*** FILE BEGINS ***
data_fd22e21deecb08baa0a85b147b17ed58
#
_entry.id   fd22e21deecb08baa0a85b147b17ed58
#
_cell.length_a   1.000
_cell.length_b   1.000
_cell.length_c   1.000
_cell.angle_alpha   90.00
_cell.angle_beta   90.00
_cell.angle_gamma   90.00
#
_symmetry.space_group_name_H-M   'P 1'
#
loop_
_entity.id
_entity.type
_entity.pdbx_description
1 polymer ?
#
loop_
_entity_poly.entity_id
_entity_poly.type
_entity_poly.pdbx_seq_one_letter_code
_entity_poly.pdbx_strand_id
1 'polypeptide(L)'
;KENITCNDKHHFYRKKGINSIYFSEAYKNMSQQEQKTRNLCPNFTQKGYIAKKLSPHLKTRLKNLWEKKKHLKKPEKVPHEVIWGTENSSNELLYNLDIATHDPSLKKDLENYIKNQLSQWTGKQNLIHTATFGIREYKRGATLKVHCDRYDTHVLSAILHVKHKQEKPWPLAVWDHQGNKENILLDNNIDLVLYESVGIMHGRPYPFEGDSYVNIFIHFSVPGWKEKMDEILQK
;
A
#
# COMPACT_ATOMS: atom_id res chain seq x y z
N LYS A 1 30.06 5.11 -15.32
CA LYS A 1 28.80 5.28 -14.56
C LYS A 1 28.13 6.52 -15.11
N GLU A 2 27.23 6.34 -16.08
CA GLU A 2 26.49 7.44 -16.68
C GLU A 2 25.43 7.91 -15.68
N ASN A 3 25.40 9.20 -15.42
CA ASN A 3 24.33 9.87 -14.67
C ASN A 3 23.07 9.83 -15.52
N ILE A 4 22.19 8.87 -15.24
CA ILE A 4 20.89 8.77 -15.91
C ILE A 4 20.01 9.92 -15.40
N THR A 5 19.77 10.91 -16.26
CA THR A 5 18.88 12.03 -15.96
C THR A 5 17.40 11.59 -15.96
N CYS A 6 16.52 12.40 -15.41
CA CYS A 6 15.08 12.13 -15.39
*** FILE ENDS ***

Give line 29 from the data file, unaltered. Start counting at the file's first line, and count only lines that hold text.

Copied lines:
#